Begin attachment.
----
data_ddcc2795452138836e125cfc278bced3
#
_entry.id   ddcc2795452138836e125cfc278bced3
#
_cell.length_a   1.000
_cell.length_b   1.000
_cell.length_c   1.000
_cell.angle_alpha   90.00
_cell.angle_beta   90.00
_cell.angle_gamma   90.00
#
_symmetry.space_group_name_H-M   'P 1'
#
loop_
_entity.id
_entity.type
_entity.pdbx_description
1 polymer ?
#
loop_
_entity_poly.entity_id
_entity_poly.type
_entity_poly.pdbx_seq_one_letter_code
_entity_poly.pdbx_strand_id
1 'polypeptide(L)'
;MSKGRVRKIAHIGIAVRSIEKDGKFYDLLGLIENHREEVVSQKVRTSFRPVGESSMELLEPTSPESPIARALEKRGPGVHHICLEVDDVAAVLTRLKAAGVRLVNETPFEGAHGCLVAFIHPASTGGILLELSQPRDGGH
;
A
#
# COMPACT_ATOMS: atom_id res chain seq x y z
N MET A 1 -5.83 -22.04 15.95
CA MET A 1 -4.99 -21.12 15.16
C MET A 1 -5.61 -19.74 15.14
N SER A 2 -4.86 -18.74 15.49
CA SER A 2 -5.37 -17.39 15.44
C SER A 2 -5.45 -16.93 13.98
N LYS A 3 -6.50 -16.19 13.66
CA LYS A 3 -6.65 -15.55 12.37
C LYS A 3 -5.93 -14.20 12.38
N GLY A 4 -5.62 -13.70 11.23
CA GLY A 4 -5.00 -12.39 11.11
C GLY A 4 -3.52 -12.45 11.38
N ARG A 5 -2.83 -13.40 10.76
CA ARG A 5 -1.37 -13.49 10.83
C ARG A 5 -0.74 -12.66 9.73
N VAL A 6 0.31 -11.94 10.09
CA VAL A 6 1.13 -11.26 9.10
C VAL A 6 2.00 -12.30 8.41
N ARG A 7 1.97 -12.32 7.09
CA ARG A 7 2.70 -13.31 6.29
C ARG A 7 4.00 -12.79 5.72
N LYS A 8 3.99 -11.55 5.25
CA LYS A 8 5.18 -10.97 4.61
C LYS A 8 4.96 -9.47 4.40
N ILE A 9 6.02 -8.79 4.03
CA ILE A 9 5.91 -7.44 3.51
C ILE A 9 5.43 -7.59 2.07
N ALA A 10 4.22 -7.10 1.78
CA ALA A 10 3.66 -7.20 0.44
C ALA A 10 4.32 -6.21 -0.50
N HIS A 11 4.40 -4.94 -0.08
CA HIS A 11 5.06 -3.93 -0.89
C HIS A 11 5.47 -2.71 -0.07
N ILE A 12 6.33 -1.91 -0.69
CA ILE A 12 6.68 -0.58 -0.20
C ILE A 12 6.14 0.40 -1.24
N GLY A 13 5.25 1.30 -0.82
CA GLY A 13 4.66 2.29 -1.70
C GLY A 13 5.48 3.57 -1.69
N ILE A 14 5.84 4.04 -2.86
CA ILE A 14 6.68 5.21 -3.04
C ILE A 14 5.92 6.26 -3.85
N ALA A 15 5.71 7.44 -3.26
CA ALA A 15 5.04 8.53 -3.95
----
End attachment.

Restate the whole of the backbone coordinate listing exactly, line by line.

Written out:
data_ddcc2795452138836e125cfc278bced3
#
_entry.id   ddcc2795452138836e125cfc278bced3
#
_cell.length_a   1.000
_cell.length_b   1.000
_cell.length_c   1.000
_cell.angle_alpha   90.00
_cell.angle_beta   90.00
_cell.angle_gamma   90.00
#
_symmetry.space_group_name_H-M   'P 1'
#
loop_
_entity.id
_entity.type
_entity.pdbx_description
1 polymer ?
#
loop_
_entity_poly.entity_id
_entity_poly.type
_entity_poly.pdbx_seq_one_letter_code
_entity_poly.pdbx_strand_id
1 'polypeptide(L)'
;MSKGRVRKIAHIGIAVRSIEKDGKFYDLLGLIENHREEVVSQKVRTSFRPVGESSMELLEPTSPESPIARALEKRGPGVHHICLEVDDVAAVLTRLKAAGVRLVNETPFEGAHGCLVAFIHPASTGGILLELSQPRDGGH
;
A
#
# COMPACT_ATOMS: atom_id res chain seq x y z
N MET A 1 -5.83 -22.04 15.95
CA MET A 1 -4.99 -21.12 15.16
C MET A 1 -5.61 -19.74 15.14
N SER A 2 -4.86 -18.74 15.49
CA SER A 2 -5.37 -17.39 15.44
C SER A 2 -5.45 -16.93 13.98
N LYS A 3 -6.50 -16.19 13.66
CA LYS A 3 -6.65 -15.55 12.37
C LYS A 3 -5.93 -14.20 12.38
N GLY A 4 -5.62 -13.70 11.23
CA GLY A 4 -5.00 -12.39 11.11
C GLY A 4 -3.52 -12.45 11.38
N ARG A 5 -2.83 -13.40 10.76
CA ARG A 5 -1.37 -13.49 10.83
C ARG A 5 -0.74 -12.66 9.73
N VAL A 6 0.31 -11.94 10.09
CA VAL A 6 1.13 -11.26 9.10
C VAL A 6 2.00 -12.30 8.41
N ARG A 7 1.97 -12.32 7.09
CA ARG A 7 2.70 -13.31 6.29
C ARG A 7 4.00 -12.79 5.72
N LYS A 8 3.99 -11.55 5.25
CA LYS A 8 5.18 -10.97 4.61
C LYS A 8 4.96 -9.47 4.40
N ILE A 9 6.02 -8.79 4.03
CA ILE A 9 5.91 -7.44 3.51
C ILE A 9 5.43 -7.59 2.07
N ALA A 10 4.22 -7.10 1.78
CA ALA A 10 3.66 -7.20 0.44
C ALA A 10 4.32 -6.21 -0.50
N HIS A 11 4.40 -4.94 -0.08
CA HIS A 11 5.06 -3.93 -0.89
C HIS A 11 5.47 -2.71 -0.07
N ILE A 12 6.33 -1.91 -0.69
CA ILE A 12 6.68 -0.58 -0.20
C ILE A 12 6.14 0.40 -1.24
N GLY A 13 5.25 1.30 -0.82
CA GLY A 13 4.66 2.29 -1.70
C GLY A 13 5.48 3.57 -1.69
N ILE A 14 5.84 4.04 -2.86
CA ILE A 14 6.68 5.21 -3.04
C ILE A 14 5.92 6.26 -3.85
N ALA A 15 5.71 7.44 -3.26
CA ALA A 15 5.04 8.53 -3.95